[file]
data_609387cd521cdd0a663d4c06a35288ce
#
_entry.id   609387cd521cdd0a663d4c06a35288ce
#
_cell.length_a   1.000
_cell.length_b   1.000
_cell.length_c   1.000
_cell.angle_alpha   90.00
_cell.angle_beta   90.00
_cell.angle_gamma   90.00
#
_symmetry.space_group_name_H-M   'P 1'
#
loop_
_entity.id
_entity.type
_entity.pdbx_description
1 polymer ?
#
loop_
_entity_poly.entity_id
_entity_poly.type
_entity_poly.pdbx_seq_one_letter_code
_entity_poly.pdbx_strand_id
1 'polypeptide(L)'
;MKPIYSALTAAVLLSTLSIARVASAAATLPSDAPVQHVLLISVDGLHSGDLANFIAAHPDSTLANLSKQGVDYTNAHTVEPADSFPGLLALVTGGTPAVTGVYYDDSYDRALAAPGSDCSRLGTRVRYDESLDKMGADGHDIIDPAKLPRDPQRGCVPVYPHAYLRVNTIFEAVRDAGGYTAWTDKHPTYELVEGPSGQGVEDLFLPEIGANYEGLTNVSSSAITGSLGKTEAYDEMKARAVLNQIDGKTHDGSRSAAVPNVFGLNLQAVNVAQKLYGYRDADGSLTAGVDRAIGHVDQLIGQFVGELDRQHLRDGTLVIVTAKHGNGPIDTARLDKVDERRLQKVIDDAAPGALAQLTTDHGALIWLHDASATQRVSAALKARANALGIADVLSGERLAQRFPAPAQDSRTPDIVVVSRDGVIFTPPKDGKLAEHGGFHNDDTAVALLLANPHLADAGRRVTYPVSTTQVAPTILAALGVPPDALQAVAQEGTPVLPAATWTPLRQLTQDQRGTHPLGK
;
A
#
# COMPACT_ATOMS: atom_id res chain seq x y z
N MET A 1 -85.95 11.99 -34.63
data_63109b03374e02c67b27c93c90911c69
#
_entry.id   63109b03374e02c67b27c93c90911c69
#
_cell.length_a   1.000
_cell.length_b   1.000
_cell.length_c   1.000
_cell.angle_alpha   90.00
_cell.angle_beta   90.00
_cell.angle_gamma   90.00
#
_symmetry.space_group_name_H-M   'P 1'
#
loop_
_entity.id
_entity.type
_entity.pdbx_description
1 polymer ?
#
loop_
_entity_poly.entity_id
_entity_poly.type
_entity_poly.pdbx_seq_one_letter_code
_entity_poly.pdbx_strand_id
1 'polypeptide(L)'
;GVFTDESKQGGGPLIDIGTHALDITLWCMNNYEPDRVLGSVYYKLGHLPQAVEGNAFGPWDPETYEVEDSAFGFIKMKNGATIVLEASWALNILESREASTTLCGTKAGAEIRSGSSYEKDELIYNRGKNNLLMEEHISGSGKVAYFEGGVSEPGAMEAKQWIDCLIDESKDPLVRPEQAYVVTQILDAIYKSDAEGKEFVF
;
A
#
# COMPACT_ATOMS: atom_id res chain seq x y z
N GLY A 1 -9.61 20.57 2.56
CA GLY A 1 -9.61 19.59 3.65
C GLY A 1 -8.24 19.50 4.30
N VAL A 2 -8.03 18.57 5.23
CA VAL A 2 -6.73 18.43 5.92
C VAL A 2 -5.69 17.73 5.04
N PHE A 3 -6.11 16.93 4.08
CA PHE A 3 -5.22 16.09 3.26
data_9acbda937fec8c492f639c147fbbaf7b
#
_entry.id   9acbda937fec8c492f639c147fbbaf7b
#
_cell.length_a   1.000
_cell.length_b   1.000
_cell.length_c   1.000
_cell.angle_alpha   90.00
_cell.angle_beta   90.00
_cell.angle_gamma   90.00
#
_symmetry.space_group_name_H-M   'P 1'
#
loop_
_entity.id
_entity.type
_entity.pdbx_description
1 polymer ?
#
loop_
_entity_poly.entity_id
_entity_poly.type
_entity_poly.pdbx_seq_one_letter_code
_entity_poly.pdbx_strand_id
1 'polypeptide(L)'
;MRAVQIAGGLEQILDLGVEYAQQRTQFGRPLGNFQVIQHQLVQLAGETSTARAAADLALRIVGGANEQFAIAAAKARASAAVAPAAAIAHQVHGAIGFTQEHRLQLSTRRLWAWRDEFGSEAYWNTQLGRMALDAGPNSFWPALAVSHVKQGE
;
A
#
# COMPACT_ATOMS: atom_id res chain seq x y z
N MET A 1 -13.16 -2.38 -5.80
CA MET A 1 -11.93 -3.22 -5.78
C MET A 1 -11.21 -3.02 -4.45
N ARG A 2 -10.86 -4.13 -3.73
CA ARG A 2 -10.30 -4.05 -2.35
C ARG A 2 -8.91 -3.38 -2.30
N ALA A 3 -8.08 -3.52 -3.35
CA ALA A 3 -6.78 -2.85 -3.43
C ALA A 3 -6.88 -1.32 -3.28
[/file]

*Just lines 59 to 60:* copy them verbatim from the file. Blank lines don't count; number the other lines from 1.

A
#